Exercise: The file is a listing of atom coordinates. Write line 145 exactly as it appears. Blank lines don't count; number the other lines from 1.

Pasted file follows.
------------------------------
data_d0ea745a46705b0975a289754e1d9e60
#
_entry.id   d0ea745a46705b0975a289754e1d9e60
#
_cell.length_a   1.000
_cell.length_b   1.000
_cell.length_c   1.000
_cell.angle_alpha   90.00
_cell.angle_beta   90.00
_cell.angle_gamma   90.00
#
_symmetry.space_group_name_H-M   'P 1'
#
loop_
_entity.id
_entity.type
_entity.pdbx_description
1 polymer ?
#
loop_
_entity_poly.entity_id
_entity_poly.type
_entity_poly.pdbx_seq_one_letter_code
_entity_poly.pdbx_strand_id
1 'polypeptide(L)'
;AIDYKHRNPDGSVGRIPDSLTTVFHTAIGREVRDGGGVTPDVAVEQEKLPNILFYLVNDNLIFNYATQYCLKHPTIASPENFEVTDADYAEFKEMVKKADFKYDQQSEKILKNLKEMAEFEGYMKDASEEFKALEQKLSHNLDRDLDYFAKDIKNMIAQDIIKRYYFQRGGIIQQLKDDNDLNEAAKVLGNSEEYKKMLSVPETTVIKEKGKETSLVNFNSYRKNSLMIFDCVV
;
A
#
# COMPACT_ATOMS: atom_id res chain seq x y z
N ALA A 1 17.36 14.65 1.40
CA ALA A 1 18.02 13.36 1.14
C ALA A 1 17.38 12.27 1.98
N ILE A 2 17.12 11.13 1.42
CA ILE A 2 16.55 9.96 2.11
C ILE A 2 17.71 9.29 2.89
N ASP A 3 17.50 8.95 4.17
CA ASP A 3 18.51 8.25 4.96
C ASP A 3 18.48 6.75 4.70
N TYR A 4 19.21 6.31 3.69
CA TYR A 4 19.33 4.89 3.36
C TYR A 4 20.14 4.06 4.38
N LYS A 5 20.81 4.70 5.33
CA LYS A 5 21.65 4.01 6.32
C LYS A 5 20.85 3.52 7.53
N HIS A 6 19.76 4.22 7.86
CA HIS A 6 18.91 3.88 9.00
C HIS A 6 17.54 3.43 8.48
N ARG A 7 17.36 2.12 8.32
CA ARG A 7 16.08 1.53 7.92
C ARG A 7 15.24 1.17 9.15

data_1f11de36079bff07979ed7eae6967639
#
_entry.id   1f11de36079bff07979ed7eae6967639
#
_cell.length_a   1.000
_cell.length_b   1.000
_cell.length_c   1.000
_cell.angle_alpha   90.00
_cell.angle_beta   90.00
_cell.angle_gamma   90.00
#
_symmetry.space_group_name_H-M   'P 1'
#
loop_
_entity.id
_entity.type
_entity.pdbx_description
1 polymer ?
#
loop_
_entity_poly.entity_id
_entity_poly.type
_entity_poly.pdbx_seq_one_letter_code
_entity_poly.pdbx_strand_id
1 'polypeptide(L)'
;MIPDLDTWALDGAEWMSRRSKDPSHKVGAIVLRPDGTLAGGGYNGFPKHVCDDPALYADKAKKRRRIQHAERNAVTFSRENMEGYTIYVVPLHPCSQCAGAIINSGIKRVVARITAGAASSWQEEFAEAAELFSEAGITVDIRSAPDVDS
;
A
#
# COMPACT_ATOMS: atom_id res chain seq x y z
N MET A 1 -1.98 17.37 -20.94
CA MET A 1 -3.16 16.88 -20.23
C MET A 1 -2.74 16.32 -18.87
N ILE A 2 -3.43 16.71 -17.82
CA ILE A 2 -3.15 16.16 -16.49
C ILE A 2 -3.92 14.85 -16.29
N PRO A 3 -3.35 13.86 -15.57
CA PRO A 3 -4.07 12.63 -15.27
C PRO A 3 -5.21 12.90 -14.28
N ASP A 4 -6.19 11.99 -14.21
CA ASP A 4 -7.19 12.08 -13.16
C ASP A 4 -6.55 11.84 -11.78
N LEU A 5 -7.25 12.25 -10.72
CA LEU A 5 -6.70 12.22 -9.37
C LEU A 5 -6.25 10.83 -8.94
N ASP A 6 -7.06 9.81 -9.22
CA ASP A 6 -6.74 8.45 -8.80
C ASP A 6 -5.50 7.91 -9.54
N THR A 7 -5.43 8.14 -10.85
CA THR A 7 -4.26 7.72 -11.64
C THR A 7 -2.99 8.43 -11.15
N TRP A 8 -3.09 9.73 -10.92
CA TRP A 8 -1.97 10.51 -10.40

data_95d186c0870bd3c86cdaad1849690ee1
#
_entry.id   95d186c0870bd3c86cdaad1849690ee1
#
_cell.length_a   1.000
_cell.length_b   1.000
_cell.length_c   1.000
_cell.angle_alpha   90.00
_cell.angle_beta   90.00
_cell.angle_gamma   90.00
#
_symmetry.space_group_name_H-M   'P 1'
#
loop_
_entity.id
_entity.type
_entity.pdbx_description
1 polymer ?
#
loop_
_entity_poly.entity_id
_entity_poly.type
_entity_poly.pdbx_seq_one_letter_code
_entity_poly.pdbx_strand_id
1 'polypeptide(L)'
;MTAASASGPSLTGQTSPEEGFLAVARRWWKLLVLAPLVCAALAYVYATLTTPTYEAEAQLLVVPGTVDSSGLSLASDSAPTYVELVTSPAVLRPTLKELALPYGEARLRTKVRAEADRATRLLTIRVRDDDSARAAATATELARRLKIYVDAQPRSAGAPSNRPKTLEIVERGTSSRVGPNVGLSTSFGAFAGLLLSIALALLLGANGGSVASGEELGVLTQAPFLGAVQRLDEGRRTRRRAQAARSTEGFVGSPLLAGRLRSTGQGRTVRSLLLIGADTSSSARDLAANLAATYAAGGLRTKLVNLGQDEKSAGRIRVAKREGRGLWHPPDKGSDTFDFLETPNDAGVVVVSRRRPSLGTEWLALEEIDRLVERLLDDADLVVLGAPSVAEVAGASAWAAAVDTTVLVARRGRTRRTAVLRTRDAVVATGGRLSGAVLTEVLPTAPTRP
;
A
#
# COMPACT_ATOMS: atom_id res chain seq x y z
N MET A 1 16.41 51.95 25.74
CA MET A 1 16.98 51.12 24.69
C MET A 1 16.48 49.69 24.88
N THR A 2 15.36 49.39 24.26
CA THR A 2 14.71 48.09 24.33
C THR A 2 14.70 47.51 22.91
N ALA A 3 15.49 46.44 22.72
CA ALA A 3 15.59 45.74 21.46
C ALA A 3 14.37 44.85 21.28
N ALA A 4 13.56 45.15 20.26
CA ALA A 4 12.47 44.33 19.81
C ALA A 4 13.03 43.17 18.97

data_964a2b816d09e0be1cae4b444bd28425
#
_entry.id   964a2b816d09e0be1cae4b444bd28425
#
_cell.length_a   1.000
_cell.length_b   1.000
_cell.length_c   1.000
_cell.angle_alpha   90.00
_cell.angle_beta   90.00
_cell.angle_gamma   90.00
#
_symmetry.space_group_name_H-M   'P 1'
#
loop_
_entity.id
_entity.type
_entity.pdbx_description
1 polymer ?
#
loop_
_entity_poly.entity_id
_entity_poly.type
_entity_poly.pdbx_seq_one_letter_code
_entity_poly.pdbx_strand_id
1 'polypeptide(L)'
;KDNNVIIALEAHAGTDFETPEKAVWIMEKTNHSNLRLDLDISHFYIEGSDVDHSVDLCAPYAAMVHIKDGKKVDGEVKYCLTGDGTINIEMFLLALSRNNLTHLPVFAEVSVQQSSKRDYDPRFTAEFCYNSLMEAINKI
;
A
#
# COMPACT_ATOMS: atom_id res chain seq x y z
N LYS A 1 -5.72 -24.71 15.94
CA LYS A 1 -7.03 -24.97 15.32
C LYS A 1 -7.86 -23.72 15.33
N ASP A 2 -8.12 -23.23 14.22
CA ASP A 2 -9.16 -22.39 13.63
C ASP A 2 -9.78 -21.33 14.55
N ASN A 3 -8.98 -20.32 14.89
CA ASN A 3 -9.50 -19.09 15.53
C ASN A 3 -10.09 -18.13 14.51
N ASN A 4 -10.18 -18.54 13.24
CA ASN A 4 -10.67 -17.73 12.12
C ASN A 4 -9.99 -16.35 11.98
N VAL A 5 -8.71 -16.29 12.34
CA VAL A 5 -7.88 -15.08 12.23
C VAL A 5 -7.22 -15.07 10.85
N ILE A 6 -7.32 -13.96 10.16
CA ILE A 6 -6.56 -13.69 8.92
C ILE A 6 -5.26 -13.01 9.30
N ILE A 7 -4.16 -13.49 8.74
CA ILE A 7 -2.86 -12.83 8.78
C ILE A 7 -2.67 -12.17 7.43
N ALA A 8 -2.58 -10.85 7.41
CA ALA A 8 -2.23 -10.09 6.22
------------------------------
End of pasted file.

CA ALA A 4 12.47 44.33 19.81